‘Wild Thing’: Can nuclear energy solve climate change?

Written by Amy Ta, produced by Sarah Sweeney

“It becomes very hard to isolate if exposure to radioactivity from a nuclear power plant or a nuclear accident is the thing that made you sick ultimately,” says Laura Krantz, host of the podcast series “Wild Thing.” Photo by Shutterstock.

The world is dangerously behind on climate action. In April, the UN’s Intergovernmental Panel on Climate Change issued an urgent warning, and the Biden administration announced a $6 billion bailout to keep nuclear plants from shutting down, embracing nuclear power as part of the White House’s climate strategy.

Is carbon-free energy worth the tradeoff of a potential Chernobyl-like disaster? Given the devastating potential of nuclear weapons and human nature, is more nuclear the way to go? Journalist Laura Krantz explores this in the third and latest season of the science podcast “Wild Thing.”

Host Laura Krantz tells Press Play that most people don’t know about the deadliest nuclear reactor accident in U.S. history. It happened in 1961 when an experimental reactor blew up and killed three men in Idaho Falls, a town where she grew up. It was at a national testing station, when the country was trying nuclear energy for the first time. The explosion didn’t set back the idea of nuclear power because it was considered the price of progress, she explains. 

“It had everybody scrambling to make sure that the thing that had caused this particular reactor to blow up was not a problem in any other reactor. So in some ways, it improved safety.”

She adds, “It also started to bring about the end of the Army's nuclear reactor program. They were competing with the Navy, they were competing with the Air Force, who were trying to build a nuclear-powered airplane, which was just crazy. And I think they realized that this was not the direction they wanted to go.”

Today, Krantz says she goes back and forth on whether humans are any more responsible than 60 years ago. 

Americans’ fear about nuclear power still lingers — ever since the U.S. dropped bombs on Hiroshima and Nagasaki in 1945 during World War II, she says. 

Now she’s been watching the war between Russia and Ukraine. “Russia taking over … the remnants of Chernobyl, and then targeting … one of Ukraine's other nuclear power plants. And you can just see everybody getting so fearful. I think the sales of iodine tablets that you could take in case there was some sort of nuclear explosion and fallout … they went through the roof.”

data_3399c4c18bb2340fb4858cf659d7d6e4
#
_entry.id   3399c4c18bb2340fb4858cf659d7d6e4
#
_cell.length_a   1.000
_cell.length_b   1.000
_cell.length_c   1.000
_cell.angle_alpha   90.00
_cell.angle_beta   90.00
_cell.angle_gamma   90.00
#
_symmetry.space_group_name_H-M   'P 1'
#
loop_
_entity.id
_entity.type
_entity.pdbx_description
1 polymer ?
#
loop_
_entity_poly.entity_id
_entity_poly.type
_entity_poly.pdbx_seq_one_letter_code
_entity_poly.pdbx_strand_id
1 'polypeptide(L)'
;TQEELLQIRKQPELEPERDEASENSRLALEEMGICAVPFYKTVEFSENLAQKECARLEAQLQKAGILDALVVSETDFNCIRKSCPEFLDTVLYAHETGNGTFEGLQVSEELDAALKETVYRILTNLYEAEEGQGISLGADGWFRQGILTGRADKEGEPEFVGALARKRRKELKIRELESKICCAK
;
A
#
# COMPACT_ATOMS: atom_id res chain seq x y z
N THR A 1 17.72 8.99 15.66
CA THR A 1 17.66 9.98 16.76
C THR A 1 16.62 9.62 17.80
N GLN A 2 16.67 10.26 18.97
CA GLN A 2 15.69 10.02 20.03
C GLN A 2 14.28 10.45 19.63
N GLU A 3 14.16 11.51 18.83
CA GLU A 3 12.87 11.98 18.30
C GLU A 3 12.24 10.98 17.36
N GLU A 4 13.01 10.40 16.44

Chernobyl is the worst nuclear accident in the world — some 30 people died from the immediate blast in the Soviet Union. But it’s unclear how many will eventually die from the radiation. 

Krantz points out, “It is obvious that nuclear energy and radioactivity are causing health effects. But below that level, it's harder to know because there are all sorts of different inputs. … Burning coal releases radioactivity, it releases more than actually using nuclear energy does from. … If you live in an area where there has been uranium in the soil or radon … you’re exposed to more background radiation. Did you spend time around smokers? What are your genetics? … It becomes very hard to isolate if exposure to radioactivity from a nuclear power plant or a nuclear accident is the thing that made you sick ultimately.” 

She identifies multiple factors driving trepidation around nuclear power: People think the risk of nuclear energy is much higher than it actually is; health questions remain unanswered; and the world hasn’t figured out what to do with spent fuel and nuclear waste. 

Ultimately, Krantz says, “I am optimistic about nuclear. … We need to take it slowly. And we need to see where we can do it safely. Maybe start on a smaller scale and build up.”